right behind you.â I reached one hand behind my head, hoping heâd grab it, but he didnât. âHold on to the bars,â he instructed. âItâs safer.â
I gripped the metal bars on each side of the car so tightly that my fingers went numb. I knew the next fall could be coming any secondâno way to prepare, yet no way to pretend it wasnât coming. I tensed my body and held my breath, darkness all around me, wishing my new watch had a stopwatch so I could count the seconds until this ride ended and I could breathe again.
âThat was awesome,â a kid behind me told his friend as we stepped out onto the platform. âLetâs go on again.â
I looked at my father. He was a bit unsteady on his feet, looking pale, sweating. He looked like he could barf.
âI need to sit down for a minute,â he said to me, heading for a bench by the exit. âDonât go where I canât see you.â
I turned around and saw Mickey Mouse standing by the doors, Japanese tourists taking his photo. When they dispersed, he spotted me, perhaps remembering me from an earlier hour. He spread his arms, both his hands open. I looked back at my father, mopping his forehead with a handkerchief; he wasnât watching. I turned around and ran toward Mickey, putting my numb hands in his white-gloved paws for a moment. He squeezed my hands; I felt it. Then I threw my arms around Mickey and pushed my head against his stomach, hugging him tight. And he put his hands on my shoulders and hugged me back.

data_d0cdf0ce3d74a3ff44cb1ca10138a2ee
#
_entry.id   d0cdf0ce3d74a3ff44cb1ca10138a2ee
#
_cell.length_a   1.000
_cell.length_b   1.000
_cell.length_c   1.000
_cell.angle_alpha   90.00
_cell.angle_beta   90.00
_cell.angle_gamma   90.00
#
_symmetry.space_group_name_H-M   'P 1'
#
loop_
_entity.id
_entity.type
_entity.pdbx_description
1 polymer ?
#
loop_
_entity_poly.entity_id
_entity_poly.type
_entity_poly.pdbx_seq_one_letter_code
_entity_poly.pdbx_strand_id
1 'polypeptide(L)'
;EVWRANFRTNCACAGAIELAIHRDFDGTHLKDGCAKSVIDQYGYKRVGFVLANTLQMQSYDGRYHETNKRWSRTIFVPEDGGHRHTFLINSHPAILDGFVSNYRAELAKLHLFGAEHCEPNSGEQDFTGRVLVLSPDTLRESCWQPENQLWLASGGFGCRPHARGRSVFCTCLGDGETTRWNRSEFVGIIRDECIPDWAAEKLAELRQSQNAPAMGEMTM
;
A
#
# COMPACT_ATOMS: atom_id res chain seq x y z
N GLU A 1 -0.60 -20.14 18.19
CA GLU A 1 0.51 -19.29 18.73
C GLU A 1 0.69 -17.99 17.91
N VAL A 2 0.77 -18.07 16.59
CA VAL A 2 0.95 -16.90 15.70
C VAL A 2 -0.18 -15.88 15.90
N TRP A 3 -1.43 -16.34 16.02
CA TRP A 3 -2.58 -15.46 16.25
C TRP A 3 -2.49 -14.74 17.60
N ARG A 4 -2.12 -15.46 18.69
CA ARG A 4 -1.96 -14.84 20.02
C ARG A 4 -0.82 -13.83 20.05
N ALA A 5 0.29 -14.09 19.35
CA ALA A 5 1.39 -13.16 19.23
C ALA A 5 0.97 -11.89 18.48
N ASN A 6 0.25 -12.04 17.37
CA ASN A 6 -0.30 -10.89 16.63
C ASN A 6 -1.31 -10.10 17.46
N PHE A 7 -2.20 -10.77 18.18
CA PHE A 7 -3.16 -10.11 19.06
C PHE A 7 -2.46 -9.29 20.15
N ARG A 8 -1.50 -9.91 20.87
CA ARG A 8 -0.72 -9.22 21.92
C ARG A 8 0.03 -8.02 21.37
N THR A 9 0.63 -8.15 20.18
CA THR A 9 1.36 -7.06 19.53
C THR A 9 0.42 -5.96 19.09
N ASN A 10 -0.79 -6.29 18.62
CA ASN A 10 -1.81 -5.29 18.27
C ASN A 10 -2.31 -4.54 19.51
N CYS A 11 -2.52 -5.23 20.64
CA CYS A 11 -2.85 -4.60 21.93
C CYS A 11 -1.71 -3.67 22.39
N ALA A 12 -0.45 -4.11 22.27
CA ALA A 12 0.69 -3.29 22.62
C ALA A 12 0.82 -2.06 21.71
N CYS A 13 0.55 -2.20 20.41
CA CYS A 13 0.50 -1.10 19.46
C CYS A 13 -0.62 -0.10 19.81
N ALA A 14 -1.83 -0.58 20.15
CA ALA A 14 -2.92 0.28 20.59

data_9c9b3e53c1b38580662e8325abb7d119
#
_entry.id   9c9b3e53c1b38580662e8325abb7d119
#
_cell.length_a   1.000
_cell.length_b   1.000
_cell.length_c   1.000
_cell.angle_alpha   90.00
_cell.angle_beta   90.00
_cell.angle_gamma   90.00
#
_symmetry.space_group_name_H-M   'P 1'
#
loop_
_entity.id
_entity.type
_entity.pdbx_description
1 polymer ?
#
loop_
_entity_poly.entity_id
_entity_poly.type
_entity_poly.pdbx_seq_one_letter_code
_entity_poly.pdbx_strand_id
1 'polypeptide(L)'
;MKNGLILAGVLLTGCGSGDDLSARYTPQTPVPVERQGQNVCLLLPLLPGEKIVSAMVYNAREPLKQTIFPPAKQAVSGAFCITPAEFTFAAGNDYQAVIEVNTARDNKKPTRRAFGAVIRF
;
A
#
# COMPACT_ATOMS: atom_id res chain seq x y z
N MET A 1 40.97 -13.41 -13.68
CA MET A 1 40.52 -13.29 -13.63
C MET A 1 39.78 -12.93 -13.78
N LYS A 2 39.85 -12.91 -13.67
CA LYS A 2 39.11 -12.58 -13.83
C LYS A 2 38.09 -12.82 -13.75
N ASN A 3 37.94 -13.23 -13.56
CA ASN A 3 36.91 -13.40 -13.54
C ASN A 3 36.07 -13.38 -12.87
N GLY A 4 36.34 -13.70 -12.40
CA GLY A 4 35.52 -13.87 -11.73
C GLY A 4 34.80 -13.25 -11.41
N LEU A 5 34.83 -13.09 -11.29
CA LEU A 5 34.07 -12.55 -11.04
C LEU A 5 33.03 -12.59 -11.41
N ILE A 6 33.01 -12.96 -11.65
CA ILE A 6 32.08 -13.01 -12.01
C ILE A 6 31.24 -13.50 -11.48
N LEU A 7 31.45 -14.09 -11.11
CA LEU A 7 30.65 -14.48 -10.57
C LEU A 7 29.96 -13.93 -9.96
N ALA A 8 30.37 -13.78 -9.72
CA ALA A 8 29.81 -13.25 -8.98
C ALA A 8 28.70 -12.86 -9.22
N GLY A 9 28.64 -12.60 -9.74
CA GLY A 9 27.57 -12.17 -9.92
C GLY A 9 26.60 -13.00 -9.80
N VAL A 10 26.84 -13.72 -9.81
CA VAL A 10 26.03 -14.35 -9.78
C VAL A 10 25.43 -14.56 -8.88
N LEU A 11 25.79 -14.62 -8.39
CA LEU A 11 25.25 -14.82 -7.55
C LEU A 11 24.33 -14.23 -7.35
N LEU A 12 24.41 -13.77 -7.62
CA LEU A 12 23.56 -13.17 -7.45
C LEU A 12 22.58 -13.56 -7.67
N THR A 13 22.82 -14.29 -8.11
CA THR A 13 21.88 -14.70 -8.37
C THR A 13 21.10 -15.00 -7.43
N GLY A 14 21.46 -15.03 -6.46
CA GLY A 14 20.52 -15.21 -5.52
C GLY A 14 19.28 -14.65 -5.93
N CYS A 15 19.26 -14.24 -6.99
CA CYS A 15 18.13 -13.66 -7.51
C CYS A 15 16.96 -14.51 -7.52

The following day the rabbi didnât come to work. I didnât realize it until the end of the day, when Mrs. Goldfarb knocked on my door as she passed on her way to her car.
âYouâve got the car to yourself today, Benjamin,â she said. âRabbi Zuckerman stayed home.â
âIs he sick?â I asked. I wondered if heâd caught a cold from the previous dayâs downpour. Had I covered him enough with my umbrella?
âHe didnât sound too bad when he called this morning, maybe just a little under the weather,â she said. âI wouldnât worry. Itâs probably better for him to take a day off now and then anyway, at his age. I can run the store just fine without him.â
Mrs. Goldfarb might not have been concerned about him, but I was. I drove up to his house alone and parked in the driveway. I walked up to the door and rang the bell.
He opened the front door, dressed not in a bathrobe or pajamas, but in the exact same clothes he usually wore to work. Including the hard shoes.
âBenji? What are you doing here?â he asked through the screen door.
âMrs. Goldfarb told me you were home sick and I wanted to stop by and make sure you were all right.â
He opened the screen door and ushered me in. âYou were worried about me?â he asked, perhaps hopeful, perhaps incredulous.
âI thought maybe you might need something from the store, some medicine or some food, if youâre sick,â I said. Then, simply: âYes, I was worried about you.â
He offered me the wingback chair again and the same dish of old nuts. I accepted this time. âIâll get you a glass of water,â he said, excusing himself to go to the kitchen for what must have been his automatic response to houseguests.
He returned with two glasses and sat on the sofa across from me.
âSo are you sick?â I asked.
âYes and no,â he said.
I looked at him quizzically.
âMy body is fine, old and feeble, but fine,â he said, looking down at his glass. âItâs my heart that is sick. Iâve just been thinking about my Sophie.â
Sure, I thought, ever since yesterdayâs awkward visit. But here was my second chance.
âWhat was she like?â I asked.
He brushed me off. âYou donât want to hear about her.â
âYes,â I said. âI do.â
He lifted his
Lynn Picknett, Clive Prince